Kukla's Korner Hockey
by Paul on 05/13/14 at 10:08 AM ET
By Tom Murray,
The timing was curious, to say the very least.
Sometime around 8:30PM EST on Monday evening, the NHL announced that Rangers goalie Henrik Lundqvist was being fined $5,000 for the “unsportsmanlike conduct” it deemed he exhibited when he squirted Sidney Crosby with his water bottle after the final buzzer of the Rangers victory in Sunday night’s Game 6 showdown at Madison Square Garden.
This news came in the wake of an earlier, unofficial, wave of stories which indicated there would be no fine for Lundqvist.
No problem with the fine for Hank. After all, the league had already established a no tolerance policy for water-based frivolity, fining Bruins tough guy Shawn Thornton over $2,800 for his not-so-surreptitious Sunday night squirt of Canadiens defenseman P.K. Subban. Thornton was sitting on the bench when he squeezed; P.K. was part of the play taking place right in front of the Bruins bench.
(Lundqvist got a stiffer fine, the maximum allowed the NHL’s Players Association, because he makes a lot more money than Thornton’s $1.1 million salary.)
But here’s the maddening rub for anyone who follows (“tries to follow” is the more appropriate phrase) the logic (a generous term) the NHL applies when it comes to many of its disciplinary decisions:
Lundqvist’s sinister squirt occurred while he was heading for his team’s bench, skating by a scrum between Rangers and Penguins players that was the result of the following: Just seconds earlier, as time was running out on the game and the action centered around the area to the immediate left of Lundqvist’s net, Crosby became the newest member of the NHL’s All Skewer Team, spearing Rangers forward Dominick Moore in the groin and then skating away as Moore doubled over.
Moore then cross-checked Crosby in the back, at which point his Penguins teammate Chris Kunitz weighed in as only he can, sucker-punching Moore with a left, knocking him to the ice and then pouncing on him to deliver a barrage of more punches. At the time Crosby was doused, he was bent over the human pile, jamming his stick into the back of Rangers defenseman Marc Staal.
Earlier in the playoffs, Bruins star forward Milan Lucic was fined $5,000 for his spearing of Red Wings defenseman Danny DeKeyser. Ditto for Ryan Garbutt of the Dallas Stars who received a lesser fine (like Thornton, because of his salary) for targeting the nether region of the Ducks Corey Perry with his stick.
As for Sid The Skewer?
Not a murmur from the league. Not earlier in the day. And certainly not later, at the time Lundqvist’s fine was announced.
It all raises a few obvious questions:
First and foremost, if Lundqvist’s behavior was “unsportsmanlike” for the way he handled his water bottle, how exactly are we to define Crosby’s apparently acceptable behavior regarding the handling of his stick?
Why did it take the league all day and into the evening to decide, after all, to fine Lundqvist?
And why and how could they possibly think they could levy a fine on him without also hitting Crosby with a fine that if nothing else established some modicum of consistency in regard to its previous rulings on this slew of post-season spearings?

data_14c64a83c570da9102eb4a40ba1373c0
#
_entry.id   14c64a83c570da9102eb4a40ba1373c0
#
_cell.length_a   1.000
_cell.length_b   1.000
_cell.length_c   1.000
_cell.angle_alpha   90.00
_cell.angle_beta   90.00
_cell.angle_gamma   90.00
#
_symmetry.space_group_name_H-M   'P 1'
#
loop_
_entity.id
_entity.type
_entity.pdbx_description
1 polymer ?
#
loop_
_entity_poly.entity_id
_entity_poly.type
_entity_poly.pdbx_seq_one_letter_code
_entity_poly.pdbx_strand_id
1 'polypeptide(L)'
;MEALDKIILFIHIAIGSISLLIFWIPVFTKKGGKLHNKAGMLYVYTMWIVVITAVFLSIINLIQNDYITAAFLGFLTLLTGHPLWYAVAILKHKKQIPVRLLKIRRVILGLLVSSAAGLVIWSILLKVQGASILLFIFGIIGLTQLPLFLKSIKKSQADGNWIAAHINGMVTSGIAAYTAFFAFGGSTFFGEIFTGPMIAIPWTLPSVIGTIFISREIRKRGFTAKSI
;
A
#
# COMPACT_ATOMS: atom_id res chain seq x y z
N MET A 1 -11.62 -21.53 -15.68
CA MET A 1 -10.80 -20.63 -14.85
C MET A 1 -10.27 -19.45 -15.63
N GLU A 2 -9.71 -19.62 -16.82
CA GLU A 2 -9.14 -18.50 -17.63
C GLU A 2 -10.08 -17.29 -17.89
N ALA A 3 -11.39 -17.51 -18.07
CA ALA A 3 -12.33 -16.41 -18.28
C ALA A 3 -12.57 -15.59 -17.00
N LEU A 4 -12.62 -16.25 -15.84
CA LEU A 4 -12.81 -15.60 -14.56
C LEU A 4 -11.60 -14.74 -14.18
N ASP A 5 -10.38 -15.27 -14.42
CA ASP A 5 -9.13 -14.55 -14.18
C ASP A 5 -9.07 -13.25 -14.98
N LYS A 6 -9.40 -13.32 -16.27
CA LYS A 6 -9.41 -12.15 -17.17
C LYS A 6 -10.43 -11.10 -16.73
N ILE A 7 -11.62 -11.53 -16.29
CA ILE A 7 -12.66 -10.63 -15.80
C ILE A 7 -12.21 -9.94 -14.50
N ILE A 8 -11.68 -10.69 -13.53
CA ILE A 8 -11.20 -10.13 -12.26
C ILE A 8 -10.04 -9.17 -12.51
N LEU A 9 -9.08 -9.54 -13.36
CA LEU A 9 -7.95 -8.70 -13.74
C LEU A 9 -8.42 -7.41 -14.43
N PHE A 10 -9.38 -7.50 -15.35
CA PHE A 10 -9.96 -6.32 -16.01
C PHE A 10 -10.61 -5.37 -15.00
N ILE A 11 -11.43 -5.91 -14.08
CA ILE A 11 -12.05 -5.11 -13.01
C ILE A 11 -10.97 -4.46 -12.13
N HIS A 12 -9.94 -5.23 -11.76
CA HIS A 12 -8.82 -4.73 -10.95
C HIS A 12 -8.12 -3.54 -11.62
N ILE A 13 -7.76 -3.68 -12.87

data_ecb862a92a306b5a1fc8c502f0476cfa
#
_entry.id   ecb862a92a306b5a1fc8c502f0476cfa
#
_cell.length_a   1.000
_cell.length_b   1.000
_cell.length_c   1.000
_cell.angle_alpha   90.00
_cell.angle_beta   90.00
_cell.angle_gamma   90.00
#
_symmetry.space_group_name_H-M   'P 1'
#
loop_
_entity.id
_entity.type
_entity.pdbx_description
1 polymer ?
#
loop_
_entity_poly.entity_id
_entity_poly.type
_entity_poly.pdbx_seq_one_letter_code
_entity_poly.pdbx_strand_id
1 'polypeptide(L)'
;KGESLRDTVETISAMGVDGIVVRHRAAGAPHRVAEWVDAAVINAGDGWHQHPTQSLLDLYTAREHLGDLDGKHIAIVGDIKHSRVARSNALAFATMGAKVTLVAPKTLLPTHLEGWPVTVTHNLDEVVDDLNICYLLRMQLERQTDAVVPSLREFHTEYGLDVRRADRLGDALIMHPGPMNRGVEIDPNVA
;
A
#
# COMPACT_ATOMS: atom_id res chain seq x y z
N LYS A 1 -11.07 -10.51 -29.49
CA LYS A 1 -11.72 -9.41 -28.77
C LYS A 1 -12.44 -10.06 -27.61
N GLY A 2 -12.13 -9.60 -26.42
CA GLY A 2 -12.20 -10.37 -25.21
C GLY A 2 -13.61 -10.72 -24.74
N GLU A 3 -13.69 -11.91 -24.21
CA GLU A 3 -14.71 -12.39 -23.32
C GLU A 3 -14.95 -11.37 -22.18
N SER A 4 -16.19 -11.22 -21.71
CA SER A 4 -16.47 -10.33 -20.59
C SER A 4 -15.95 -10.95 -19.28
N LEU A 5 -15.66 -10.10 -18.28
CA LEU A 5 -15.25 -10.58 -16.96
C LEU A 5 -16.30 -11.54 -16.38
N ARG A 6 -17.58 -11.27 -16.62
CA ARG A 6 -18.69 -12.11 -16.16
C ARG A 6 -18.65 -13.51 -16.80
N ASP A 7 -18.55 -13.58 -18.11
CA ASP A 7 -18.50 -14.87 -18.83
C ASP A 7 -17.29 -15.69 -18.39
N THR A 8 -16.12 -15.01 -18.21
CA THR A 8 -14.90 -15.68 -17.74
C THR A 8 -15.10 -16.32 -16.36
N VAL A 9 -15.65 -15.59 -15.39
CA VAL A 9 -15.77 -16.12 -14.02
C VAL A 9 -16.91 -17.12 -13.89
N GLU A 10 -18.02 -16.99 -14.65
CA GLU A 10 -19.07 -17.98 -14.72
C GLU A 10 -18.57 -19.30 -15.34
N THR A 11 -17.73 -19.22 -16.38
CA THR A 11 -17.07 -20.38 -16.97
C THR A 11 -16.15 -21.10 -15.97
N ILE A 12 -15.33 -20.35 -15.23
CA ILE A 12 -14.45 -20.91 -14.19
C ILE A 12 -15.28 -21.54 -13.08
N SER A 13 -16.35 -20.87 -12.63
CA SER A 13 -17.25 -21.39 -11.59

(And, oh by the way, not even going to bother to take the time and space to wonder why Crosby’s sneaky slew foot on Rangers defenseman Dan Girardi earlier in the game was delivered with impunity as well.)
This is precisely the kind of duplicitous and inconsistent nonsense that breathes life into the conspiracy theorists who are convinced one of the NHL’s primary objectives, particularly this time of year, is to coddle Crosby.
And the clear message that comes with the Lundqvist fine is a laughable one: His actions were apparently more heinous than Crosby’s. Ergo, the league is more concerned with doling out punishments for squeezing than it is for spearing.
Once again, the optics here are ridiculous. But really, what else is new?
And speaking of bad optics…..
Isn’t it about time to employ an automatic video review for any call involving goalie interference?
Not that many of them come up in the course of a game and it’s becoming more and more clear it’s completely unfair to expect a referee to make the correct call at the instant the contact occurs. It all happens way too fast.
The most recent example occurred, again, early in the second period of that same Game 6 between the Rangers and Penguins. Chris Kreider of the Rangers raced into the Penguins zone, bearing down on goalie Marc-Andre Fleury. Just before he got to the blue paint Penguins defenseman Kris Letang pushed him from behind. Kreider barreled into Fleury as the puck went in the net for a goal, only to be immediately waved off by the referee.
Did Kreider make contact with Fleury? Absolutely. But did he have any time at all to avoid it, once shoved by Letang? No way.
It’s very easy to watch the replay and conclude the ref blew the call. So why not simply take advantage of the technology, take that flawed decision out of the hands of the official, and get it right?
The gist of the rule, 69.1, to which we refer here, is pretty straightforward:
“If an attacking player has been pushed, shoved, or fouled by a defending player so as to cause him to come into contact with the goalkeeper, such contact will not be deemed contact initiated by the attacking player for purposes of this rule, provided the attacking player has made a reasonable effort to avoid such contact.”
The NFL reviews every scoring play. Why not do the same in the league that already is by far the most sophisticated of the four major sports when it comes to video review?
It’s another one of those obvious questions for the league that begs a logical answer.
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